Choosing the Difficult Path

Over the past several decades, few semiconductor technologies have offered more tantalizing benefits and transformational potential than Silicon Photonics. It’s what enables cost-effective 100 Gbps data networking — 100 billion bits a second, roughly the equivalent of downloading over 30,000 songs every second. But for more than a decade, the innovator in leading this emerging field was not a publicly-traded Silicon Valley behemoth, but instead a tenacious, never-say-die Caltech spinout called Luxtera operating on the outskirts of San Diego. The company rode straight through a buzzsaw of scientific challenges, Gartner hype cycles, and financial crises. Due to its brilliant and relentless executive team led by CEO Greg Young — and a world-beating technology — Luxtera emerged on the other side with a hell of a story to tell. From government-funded academic research, to early commercial development, to global scale, Luxtera is a case study in taking an extraordinarily difficult path and proving naysayers wrong. The company has shipped millions of Silicon Photonics transceiver products since inception and its technology powers many of the largest datacenters in the world. Lux first invested in Luxtera in 2009 as a part of a recapitalization valuing the company at just $10 million— it was previously valued in the hundreds of millions of dollars. Many (but not all!) earlier investors had just plain given up. But the Luxtera team did not. In 2019, Cisco acquired Luxtera for $660 million, at the time the largest private semiconductor M&A deal since 2000. Conviction rewarded.

Seeing What Others Can’t

Investors praise simplicity. Be the best in the world at one thing and profits follow. But in many emerging areas of deep technology, startups must do multiple things at once (beyond their core technological advantage) to serve a customer’s needs. That was the case with Matterport, whose core technological advantage lay in the realm of computer vision — enabling enterprises and consumers to capture the physical world around them and convert that into digital 3D models. When Lux first led the company’s Seed financing in 2013, it was a bet on the adjacent possible: we had no idea of the initial markets the technology would gain traction, but it was clear there was something here. To deliver its technology, Matterport needed to build its own 3D camera. Hacking together the depth sensors found in Microsoft’s Kinect, they developed a product that saw near immediate pick-up in residential real estate. But despite steady growth and adoption, the company would still struggle to raise capital as many skeptical Sand Hill Road investors saw a business model that combined hardware and software (Meh, we don’t do hardware). But we held a deep-rooted conviction that Matterport was quickly becoming a dominant leader in spatial computing, temporarily misunderstood by the market. Lux stepped up solo to lead several financing rounds while many struggled to grasp the thesis. Importantly, founders should not ignore market feedback, and in fact should use it to continuously test and re-test hypotheses. In fact, Matterport solicited, acknowledged, and incorporated these other investors’ feedback. But at the end of the day, we at Lux knew we saw something others didn’t see and we knew it to be true. Today, while Matterport remains an independent company and no one yet is ringing the NYSE bell, it has quietly become one of the fastest growing enterprise software companies in Silicon Valley, delivering extraordinary growth as COVID-19 accelerates the world’s transition from physical to digital. Conviction rewarded.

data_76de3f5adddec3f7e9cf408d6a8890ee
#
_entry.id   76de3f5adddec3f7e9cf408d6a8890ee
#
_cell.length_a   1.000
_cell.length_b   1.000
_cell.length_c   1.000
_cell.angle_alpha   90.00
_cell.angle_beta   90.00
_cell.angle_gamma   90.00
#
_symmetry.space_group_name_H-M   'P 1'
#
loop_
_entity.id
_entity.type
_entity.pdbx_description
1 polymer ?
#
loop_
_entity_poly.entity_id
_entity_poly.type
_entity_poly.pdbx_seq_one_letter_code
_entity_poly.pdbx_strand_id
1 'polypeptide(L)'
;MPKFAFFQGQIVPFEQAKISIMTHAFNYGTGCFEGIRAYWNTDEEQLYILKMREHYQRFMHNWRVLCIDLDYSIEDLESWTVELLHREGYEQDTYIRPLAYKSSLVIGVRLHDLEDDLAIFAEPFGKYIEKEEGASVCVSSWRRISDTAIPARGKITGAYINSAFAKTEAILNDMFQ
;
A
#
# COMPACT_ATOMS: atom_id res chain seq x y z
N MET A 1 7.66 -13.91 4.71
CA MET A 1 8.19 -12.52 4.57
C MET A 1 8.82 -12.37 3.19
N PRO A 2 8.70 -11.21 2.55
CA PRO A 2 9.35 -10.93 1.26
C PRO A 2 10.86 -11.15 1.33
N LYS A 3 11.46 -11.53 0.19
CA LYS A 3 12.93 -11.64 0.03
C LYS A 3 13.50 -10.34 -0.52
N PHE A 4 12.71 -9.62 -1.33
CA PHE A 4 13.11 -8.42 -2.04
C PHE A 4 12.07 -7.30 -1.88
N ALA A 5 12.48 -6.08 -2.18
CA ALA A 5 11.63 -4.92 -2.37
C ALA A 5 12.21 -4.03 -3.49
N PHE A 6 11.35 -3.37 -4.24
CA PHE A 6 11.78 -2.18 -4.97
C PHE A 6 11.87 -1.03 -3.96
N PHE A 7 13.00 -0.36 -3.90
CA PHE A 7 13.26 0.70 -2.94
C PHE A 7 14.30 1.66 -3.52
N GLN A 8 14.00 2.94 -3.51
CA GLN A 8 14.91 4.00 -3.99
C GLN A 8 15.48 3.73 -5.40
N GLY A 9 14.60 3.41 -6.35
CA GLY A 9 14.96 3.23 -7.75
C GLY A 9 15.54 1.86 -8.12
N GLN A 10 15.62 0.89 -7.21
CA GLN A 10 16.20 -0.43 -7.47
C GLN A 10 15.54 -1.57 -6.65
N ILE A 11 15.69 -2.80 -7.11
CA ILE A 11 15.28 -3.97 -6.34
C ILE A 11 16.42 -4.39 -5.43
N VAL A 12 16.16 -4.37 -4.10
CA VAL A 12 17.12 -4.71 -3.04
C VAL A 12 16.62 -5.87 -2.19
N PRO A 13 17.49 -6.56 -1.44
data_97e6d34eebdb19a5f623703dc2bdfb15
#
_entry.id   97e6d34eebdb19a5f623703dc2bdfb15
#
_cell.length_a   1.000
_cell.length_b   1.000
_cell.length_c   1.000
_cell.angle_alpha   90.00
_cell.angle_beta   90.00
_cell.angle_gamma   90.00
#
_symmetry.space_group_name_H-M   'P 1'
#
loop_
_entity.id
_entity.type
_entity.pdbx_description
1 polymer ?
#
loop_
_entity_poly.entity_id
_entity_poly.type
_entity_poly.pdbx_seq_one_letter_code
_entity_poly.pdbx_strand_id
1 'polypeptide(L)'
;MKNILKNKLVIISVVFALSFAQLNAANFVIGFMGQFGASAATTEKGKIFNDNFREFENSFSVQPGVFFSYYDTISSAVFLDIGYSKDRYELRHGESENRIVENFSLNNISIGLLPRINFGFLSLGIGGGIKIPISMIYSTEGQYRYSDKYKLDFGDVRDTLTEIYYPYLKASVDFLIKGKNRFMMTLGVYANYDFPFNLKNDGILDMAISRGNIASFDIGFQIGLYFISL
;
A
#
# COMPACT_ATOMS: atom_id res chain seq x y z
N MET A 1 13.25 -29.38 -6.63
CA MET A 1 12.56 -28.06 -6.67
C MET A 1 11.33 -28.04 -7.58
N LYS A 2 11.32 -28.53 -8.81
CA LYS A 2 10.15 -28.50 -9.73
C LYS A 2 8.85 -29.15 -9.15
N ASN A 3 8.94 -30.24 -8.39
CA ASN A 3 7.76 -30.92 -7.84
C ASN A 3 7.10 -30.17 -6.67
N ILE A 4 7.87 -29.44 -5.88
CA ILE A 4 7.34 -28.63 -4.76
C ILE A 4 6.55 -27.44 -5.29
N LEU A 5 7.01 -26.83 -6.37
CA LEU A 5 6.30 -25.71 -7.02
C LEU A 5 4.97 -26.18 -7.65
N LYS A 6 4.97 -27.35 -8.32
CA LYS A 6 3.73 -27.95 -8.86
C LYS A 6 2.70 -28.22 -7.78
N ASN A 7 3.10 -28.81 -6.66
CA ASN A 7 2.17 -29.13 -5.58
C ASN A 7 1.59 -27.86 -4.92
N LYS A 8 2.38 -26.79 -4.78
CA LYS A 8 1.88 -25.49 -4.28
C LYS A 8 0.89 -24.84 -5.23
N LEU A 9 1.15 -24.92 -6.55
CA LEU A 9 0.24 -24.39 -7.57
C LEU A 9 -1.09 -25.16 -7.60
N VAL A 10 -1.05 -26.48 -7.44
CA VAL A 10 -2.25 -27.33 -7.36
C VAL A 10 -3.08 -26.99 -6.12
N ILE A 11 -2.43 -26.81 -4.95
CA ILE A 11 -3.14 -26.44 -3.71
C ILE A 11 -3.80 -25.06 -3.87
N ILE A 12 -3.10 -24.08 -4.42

Success is sweetest when all others doubt you, often with absolute certitude — and you prove them wrong. There is no greater satisfaction, for either an entrepreneur or investor, than building something otherwise thought impossible, willing into reality a vision that was so quickly dismissed by many. It requires all the tenacity you can muster, demands you to be more clever, to stay the course, to repeatedly iterate, to never stand still, and work like hell. But most of all, it requires conviction.

If after listening to naysayers, critically assessing their feedback, and you still believe in your idea — we at Lux want to hear from you and we want you to hear this from us: we believe. Turning doubt or derision into motivated intention is power. After all, some of the most powerful achievements have followed these three words: I’ll show them.

written by
written by
Peter Hébert